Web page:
Senator Dianne Feinstein won Senate approval of a 16-page drought bill late Thursday night, despite objections from some environmentalist groups. The quick passage, without debate, was the result of weeks of negotiations with Senate leaders.
Sen. Feinstein’s bill, SB2198, is designed to increase the amount of water pumped into the Central Valley for irrigation for the duration of the current drought. Some environmentalist groups and some Republicans who want a more permanent change to the state’s water usage oppose the bill.
The Natural Resources Defense Council objected to the bill, saying, “This shortsighted bill overrides protections for salmon and steelhead inthe Bay-Delta and the thousands of fishing jobs that depend on them.”
Feinstein rejected the environmentalists’ arguments. Last week, she told a San Francisco Chronicle reporter that environmentalists “have never been helpful to me in producing good water policy.” She added, “I have not had a single constructive view from environmentalists of how to provide water when there is no snowpack.”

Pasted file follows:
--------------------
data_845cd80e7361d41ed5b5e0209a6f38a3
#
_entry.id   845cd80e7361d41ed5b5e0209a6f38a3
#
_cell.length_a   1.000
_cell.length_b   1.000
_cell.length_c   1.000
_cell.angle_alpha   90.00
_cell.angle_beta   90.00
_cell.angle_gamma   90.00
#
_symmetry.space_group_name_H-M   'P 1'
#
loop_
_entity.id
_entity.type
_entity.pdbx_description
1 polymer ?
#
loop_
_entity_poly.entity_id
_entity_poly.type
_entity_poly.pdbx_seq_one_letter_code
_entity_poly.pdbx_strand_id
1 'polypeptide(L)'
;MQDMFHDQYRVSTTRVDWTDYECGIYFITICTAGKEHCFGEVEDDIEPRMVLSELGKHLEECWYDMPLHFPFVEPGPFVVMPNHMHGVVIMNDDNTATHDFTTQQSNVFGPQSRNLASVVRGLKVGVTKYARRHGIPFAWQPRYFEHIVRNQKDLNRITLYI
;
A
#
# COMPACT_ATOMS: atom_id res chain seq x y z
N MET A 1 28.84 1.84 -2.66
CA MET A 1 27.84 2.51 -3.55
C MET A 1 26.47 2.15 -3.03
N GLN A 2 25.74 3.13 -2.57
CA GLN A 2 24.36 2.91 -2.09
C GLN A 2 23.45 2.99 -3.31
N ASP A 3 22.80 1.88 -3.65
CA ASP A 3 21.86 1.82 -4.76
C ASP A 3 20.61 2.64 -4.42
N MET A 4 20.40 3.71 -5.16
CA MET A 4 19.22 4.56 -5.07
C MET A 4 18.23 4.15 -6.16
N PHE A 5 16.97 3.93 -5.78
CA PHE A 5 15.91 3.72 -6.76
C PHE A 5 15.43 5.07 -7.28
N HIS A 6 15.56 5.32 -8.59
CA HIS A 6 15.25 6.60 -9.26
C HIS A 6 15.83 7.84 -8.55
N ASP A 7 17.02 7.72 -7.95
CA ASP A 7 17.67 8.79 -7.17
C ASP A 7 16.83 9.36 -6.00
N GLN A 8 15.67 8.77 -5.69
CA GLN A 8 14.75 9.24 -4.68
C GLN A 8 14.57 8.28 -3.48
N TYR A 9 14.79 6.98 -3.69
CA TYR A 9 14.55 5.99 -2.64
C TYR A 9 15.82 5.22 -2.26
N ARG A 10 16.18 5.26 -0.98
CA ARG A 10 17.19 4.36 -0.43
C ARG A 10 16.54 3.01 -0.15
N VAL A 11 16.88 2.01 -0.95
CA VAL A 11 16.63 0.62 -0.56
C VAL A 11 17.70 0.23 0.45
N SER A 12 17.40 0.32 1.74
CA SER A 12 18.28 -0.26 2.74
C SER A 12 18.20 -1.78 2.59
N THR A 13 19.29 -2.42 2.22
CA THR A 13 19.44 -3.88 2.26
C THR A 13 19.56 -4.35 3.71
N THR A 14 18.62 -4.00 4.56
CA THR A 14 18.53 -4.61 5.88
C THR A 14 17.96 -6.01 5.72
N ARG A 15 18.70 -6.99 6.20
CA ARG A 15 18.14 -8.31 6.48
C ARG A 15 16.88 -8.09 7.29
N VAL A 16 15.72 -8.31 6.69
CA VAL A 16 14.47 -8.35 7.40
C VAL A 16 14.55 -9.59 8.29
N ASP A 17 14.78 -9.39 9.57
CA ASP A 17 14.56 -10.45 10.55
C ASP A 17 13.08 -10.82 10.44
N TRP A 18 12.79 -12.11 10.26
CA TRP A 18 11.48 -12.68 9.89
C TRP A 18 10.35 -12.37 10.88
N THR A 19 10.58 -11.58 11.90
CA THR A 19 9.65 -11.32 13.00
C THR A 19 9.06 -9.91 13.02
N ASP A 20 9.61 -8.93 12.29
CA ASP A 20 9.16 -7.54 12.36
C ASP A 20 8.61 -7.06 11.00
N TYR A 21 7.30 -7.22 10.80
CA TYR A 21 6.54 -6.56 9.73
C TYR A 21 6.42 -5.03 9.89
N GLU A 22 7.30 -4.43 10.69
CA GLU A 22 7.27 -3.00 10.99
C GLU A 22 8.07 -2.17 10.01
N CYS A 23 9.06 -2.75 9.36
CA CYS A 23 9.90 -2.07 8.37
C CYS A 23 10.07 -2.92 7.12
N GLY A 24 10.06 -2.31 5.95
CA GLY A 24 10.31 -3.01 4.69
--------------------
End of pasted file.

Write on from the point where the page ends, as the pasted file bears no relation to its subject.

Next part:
Sen. Feinstein had reached agreements about the bill with Sen. Reid and the leaders of the Senate Energy and Natural Resources Committee from both parties. She also agreed to remove $300 million in spending to which Republicans objected. As a result, when the bill came up Thursday night, it passed in a matter of minutes with no debate.
After the bill passed, Feinstein released a statement. “The next step is working with the House to determine what measures wecan agree on to improve water supplies,” the statement read. “My hope is that this process canproceed quickly and bypass many of the controversial issues that havebeen raised in the past.”
The Feinstein bill and a House bill passed in February will now be combined in conference committee.